Do you take notice of online reviews?
My husband monitors my Goodreads and shows me lovely reviews. I always read posts that I’m tagged in, and I enjoy seeing what people thought of the book. I don’t seek reviews out, because I know not everyone enjoys every book and reading a bad review would only make me question myself. In my opinion, constructive reviews are for other readers to decide whether or not they want to read your book. They’re not aimed at the author.
Would you ever consider writing outside your current genre?
At the moment, all of my future projects have something in common with the Mina books. I’m drawn to Gothic, creepy ideas in terms of what I read and write. That could change, but for now I’m enjoying it too much!
What did you do before you became a writer (or still do)?
I did a law degree and then spent ten years teaching in primary schools. I’m now a part-time education consultant, which means I also have time to write and to spend time with my toddler.
Which authors inspire you?
So many! Kendare Blake, VE Schwab and Laini Taylor are three authors I’m in awe of. Their writing makes me think, sucks me into the worlds they’ve created and makes me feel so many things. They write such creative, distinctive stories that also feel uniquely like one of their books.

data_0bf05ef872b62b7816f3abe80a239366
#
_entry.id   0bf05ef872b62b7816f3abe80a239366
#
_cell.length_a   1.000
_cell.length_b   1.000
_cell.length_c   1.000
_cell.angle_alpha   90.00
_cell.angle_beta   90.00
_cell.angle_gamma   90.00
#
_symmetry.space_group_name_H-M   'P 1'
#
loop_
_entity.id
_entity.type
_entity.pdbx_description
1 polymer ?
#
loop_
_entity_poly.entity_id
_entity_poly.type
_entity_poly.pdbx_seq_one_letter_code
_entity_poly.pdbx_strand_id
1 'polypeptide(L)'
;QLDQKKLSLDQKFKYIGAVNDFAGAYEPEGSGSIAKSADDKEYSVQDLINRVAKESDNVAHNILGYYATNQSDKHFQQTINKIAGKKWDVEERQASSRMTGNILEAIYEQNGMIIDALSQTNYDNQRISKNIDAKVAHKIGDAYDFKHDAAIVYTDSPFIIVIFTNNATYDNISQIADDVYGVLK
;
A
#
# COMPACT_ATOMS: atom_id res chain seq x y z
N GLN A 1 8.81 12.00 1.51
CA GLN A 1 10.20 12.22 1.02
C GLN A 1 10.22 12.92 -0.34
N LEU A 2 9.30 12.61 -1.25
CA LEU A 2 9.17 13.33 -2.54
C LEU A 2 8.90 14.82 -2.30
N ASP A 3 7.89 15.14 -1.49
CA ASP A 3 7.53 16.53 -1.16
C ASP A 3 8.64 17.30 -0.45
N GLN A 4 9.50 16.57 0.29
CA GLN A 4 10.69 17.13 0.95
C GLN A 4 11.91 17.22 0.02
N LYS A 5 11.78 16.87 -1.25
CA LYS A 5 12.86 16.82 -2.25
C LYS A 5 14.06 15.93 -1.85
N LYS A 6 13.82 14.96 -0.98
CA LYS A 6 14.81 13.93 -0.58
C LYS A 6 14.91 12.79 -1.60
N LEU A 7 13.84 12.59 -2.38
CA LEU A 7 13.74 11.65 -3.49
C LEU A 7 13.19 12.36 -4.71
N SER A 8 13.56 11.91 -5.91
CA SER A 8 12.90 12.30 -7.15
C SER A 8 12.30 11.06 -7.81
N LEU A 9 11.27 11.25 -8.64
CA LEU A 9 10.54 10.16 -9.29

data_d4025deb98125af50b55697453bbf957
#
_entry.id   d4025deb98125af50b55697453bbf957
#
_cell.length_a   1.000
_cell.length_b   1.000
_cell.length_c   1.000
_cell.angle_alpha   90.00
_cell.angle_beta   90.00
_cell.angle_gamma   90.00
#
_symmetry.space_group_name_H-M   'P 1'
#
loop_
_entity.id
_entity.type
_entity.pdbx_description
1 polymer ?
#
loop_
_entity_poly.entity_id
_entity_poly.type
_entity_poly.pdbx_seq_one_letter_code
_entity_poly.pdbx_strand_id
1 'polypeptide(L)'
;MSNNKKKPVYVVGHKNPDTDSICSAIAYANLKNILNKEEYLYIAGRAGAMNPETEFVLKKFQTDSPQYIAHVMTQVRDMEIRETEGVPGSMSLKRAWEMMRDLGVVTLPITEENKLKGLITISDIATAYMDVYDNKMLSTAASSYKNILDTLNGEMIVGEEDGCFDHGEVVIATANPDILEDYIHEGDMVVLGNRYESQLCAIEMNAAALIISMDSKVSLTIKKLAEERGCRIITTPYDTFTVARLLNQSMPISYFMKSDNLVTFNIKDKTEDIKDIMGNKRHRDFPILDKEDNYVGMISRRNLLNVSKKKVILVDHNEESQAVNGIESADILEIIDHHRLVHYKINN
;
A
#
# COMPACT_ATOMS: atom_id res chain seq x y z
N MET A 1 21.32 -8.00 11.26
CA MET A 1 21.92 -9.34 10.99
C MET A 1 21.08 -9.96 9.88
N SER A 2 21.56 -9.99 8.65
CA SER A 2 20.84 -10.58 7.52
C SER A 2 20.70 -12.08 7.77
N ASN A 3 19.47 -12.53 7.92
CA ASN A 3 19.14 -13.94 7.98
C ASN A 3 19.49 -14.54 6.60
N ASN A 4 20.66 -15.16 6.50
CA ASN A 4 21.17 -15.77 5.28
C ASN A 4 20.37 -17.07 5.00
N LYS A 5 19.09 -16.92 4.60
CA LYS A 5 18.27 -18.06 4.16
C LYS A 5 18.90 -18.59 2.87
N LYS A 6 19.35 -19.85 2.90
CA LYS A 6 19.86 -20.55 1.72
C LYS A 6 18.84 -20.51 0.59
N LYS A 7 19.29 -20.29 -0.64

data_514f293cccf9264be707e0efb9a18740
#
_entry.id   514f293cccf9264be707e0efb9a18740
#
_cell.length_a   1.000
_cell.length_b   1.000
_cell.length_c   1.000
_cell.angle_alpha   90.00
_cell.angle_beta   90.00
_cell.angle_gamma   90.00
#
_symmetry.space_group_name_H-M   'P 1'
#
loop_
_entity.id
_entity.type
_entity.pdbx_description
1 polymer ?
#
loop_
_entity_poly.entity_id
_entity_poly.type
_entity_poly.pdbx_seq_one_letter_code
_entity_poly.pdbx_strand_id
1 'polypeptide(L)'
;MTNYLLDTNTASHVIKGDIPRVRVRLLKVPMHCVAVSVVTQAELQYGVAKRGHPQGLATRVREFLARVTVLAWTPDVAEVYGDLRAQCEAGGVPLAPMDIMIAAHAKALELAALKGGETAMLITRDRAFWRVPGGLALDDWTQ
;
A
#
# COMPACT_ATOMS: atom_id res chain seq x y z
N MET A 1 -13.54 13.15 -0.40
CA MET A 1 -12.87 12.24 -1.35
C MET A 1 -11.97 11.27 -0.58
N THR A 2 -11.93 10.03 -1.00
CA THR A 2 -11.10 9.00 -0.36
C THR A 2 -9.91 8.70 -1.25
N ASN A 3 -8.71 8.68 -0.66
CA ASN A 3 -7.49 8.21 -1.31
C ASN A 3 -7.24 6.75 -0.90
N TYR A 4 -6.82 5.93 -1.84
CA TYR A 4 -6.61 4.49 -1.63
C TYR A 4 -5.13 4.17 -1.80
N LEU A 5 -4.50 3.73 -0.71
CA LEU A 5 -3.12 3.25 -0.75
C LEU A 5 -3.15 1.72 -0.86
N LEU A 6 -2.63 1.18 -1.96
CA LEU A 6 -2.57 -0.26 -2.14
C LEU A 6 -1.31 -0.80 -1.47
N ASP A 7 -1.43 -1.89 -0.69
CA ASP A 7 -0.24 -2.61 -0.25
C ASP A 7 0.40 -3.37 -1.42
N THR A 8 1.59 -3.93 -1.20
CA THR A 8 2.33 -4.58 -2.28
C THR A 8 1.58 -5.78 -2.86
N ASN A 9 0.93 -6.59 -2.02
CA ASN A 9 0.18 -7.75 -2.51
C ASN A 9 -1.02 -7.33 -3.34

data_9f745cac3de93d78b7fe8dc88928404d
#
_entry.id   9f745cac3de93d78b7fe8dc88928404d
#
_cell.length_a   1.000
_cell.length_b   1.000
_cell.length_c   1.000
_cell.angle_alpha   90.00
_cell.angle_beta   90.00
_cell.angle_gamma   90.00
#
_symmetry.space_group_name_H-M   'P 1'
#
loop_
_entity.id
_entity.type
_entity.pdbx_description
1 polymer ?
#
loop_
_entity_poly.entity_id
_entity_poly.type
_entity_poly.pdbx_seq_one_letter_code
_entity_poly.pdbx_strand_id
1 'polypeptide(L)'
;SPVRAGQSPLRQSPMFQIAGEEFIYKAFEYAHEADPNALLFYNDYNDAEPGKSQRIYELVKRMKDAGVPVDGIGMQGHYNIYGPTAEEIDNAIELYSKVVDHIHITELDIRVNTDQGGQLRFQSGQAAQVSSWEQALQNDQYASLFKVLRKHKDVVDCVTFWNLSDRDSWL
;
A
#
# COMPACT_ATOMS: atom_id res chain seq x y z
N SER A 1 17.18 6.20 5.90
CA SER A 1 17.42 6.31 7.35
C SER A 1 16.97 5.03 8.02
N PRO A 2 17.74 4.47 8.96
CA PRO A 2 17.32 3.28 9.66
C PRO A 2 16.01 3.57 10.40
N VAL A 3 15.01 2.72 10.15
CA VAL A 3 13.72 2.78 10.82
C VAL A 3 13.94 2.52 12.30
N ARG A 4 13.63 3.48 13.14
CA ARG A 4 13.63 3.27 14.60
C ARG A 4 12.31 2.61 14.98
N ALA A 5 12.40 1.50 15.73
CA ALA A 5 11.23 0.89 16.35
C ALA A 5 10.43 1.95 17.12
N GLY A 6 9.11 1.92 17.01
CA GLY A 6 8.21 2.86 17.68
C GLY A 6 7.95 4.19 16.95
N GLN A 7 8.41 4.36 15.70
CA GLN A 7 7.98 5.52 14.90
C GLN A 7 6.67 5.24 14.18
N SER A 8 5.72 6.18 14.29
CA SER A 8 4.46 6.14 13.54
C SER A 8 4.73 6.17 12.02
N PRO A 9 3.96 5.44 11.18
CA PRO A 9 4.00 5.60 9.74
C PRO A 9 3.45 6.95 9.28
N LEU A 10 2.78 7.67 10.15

Which genres do you read yourself?
I read most genres, but my favourites tend to be YA horror, thrillers and some fantasy. I’m very much a mood reader, and that varies from contemporary romances to twisty horror. I read everything from picture books to adult fiction and some non-fiction.
What is your biggest motivator?
I love writing novels, and I feel a drive to succeed at it. I’m proud of my books, and I want to get them in the hands of readers who enjoy them. I don’t have a lot of spare time, so I motivate myself using deadlines (either ones from my publisher or those I impose on myself). I’m quite disciplined, and I find that writing most days keeps my momentum.
What will always distract you?
Social media can be a useful promotional tool and a wonderful way to connect with people, but it sucks up so much time. I try to use it smartly and not spend too much time on it.
How much (if any) say do you have in your book covers?